Explore health content from A to Z.
I need information about...
During your angioplasty, a doctor inserts a thin tube called a catheter into a blood vessel in your groin or wrist. The catheter is pushed through your blood vessel to a blocked area in one of your heart’s arteries. The doctor inflates a tiny balloon at the tip of the catheter and stretches the blocked vessel so blood can flow freely. The balloon is then deflated and removed with the catheter. The doctor may also insert a metal mesh tube called a stent in the blocked vessel. The stent helps the vessel stay open.
Ask someone to drive you to your appointments for the next few days.
Rest for 2 to 3 days after the procedure. Most people are able to resume normal activity within a few days.
Take your temperature and check your incision for signs of infection (redness, swelling, drainage, or warmth) every day for a week. It is normal to have a small bruise or bump where the catheter was inserted.
Take your medications exactly as directed. Don’t skip doses. It is important to take aspirin or other similar drugs for as long as your doctor advises.If you were also prescribed clopidogrel, prasugrel, or ticagrelor, it is very important to take these medications, as well. These drugs prevent clots that could cause a heart attack. If you have a problem with any of your drugs, call your doctor right away.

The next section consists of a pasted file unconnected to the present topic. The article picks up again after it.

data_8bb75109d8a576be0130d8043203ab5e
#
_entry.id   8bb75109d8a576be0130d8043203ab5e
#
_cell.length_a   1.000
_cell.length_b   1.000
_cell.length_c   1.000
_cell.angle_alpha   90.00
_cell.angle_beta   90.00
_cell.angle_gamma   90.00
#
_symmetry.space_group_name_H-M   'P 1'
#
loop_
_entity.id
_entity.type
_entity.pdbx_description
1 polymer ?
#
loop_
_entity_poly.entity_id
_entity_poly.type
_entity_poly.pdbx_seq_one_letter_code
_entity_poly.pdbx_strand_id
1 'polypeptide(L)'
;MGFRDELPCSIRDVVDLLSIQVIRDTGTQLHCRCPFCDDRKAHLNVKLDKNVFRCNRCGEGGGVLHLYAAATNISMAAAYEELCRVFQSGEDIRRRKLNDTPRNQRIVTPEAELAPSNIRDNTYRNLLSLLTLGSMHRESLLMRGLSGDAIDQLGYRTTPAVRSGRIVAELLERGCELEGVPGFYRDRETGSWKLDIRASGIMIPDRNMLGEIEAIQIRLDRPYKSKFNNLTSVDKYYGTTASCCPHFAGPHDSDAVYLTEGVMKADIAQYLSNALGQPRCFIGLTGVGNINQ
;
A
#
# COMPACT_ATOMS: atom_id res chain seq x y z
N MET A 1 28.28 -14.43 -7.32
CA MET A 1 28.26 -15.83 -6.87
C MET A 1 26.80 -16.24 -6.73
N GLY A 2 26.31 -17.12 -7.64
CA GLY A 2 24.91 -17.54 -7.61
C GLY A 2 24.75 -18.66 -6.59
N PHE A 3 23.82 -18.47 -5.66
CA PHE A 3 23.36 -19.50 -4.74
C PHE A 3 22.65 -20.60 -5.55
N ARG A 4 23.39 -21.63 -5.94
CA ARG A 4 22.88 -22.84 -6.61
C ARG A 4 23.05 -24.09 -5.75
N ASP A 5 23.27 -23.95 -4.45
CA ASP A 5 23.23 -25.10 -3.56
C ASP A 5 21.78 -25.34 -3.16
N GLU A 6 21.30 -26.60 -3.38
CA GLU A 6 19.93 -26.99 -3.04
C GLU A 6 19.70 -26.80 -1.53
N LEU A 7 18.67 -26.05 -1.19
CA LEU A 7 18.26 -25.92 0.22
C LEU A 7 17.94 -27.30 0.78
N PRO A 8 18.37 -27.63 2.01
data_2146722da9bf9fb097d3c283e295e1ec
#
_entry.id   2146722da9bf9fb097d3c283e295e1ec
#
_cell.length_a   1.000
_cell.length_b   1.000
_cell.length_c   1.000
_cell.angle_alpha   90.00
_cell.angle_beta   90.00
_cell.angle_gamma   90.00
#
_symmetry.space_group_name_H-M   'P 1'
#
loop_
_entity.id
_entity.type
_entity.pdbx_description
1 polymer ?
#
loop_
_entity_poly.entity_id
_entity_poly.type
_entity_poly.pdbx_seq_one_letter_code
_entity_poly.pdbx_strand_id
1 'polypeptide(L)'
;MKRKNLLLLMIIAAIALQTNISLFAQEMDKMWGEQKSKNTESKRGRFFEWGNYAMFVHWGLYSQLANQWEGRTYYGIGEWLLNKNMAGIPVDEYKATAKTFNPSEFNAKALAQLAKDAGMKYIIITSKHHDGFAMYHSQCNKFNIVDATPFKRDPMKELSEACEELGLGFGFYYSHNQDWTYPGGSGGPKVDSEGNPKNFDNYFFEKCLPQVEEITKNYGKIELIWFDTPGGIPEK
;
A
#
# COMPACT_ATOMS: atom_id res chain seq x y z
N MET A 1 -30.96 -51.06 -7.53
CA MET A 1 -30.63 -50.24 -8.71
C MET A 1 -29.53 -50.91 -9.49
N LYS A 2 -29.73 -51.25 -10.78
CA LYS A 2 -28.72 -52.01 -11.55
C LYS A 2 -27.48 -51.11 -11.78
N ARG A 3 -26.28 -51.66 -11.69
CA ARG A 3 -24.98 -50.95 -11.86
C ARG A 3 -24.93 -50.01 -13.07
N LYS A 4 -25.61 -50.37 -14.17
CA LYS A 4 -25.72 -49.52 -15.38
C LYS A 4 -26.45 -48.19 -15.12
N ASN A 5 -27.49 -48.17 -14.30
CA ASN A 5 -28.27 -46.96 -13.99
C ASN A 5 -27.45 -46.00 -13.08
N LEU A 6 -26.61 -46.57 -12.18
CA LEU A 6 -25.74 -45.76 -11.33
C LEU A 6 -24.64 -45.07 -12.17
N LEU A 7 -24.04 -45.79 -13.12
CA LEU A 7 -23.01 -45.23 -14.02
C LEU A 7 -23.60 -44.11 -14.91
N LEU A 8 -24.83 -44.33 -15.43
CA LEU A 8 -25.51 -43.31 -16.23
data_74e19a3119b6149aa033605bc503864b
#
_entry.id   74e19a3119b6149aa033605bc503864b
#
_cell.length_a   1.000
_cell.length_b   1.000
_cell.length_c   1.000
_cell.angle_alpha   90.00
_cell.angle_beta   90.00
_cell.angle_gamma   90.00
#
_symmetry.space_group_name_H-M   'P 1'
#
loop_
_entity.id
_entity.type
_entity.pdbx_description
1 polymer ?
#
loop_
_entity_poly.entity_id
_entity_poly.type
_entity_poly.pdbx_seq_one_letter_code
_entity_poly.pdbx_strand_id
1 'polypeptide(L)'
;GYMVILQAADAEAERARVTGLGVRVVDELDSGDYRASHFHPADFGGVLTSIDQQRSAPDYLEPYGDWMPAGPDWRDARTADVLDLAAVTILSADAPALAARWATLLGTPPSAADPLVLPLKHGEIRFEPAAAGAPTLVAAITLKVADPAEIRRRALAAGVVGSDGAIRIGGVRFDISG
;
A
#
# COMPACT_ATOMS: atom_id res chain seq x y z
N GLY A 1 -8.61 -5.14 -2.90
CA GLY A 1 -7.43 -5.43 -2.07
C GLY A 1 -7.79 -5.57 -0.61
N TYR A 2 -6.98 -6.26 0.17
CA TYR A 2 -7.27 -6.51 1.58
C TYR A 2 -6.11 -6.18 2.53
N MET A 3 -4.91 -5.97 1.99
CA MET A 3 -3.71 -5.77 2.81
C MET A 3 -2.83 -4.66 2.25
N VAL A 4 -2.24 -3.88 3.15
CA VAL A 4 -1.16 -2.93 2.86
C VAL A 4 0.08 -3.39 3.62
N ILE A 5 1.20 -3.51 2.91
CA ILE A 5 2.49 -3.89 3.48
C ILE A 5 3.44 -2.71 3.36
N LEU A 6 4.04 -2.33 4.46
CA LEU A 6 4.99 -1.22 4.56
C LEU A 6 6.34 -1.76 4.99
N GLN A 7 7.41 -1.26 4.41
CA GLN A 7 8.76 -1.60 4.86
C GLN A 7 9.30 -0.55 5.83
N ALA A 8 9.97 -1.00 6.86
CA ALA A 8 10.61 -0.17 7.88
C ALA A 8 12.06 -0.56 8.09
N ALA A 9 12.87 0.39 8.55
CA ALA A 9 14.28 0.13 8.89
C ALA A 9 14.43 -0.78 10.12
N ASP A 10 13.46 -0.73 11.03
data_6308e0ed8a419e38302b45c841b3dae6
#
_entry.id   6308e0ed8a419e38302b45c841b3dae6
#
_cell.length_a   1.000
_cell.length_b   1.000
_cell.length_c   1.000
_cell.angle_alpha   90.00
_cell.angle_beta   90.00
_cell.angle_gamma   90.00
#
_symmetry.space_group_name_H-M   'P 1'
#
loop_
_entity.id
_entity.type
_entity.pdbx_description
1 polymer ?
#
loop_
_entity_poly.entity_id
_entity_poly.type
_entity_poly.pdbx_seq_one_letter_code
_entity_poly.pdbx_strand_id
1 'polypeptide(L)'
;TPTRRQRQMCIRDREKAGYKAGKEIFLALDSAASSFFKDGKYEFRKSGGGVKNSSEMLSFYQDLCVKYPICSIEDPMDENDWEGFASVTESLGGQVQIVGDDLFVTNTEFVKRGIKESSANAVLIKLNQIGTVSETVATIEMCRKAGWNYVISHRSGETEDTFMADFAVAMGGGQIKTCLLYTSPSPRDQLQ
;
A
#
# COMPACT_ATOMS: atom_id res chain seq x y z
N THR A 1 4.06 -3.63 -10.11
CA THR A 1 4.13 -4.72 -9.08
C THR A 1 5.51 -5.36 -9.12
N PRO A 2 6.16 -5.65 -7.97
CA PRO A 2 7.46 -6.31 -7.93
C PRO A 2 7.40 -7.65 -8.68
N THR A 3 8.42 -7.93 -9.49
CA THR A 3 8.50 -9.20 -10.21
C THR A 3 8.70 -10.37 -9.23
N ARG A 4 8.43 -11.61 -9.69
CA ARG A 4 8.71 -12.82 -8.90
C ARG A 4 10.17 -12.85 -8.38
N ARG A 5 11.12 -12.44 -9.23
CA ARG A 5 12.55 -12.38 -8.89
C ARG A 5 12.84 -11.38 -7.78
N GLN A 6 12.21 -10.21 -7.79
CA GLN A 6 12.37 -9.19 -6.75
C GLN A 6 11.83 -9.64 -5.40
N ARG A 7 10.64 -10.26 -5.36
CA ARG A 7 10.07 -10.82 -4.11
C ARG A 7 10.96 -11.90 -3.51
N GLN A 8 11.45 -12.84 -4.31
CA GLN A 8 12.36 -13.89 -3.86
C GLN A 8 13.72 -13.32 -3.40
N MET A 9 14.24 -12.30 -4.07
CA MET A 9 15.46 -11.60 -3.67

Unless directed otherwise, stay hydrated to help flush your body of the dye that was used during your angioplasty.
Eat a healthy diet that is low in fat, salt, and cholesterol. Ask your doctor for menus and other diet information.
Exercise according to your doctor's recommendation. Depending on your situation, your doctor may recommend you start a cardiac rehabilitation program.
Avoid swimming or taking baths for 5 to 7 days. You may shower the day after the procedure.
Make a follow-up appointment as directed by our staff.
Call your doctor immediately if you have any of the following:
Chest pain or a return of the symptoms you had prior to the angioplasty
Constant or increasing pain or numbness in your leg, or if your leg looks blue or feels cold
Fever above 100.4°F (38.0°C) or other signs of infection (redness, swelling, drainage, or warmth at the incision site of the leg or wrist)
Shortness of breath
Bleeding, bruising, or a large swelling where the catheter (tube) was inserted
Blood in your urine
Black or tarry stools
Copyright © 2015 Baylor Health Care System All Rights Reserved. |
3500 Gaston Avenue, Dallas, TX 75246-2017 | 1.800.4BAYLOR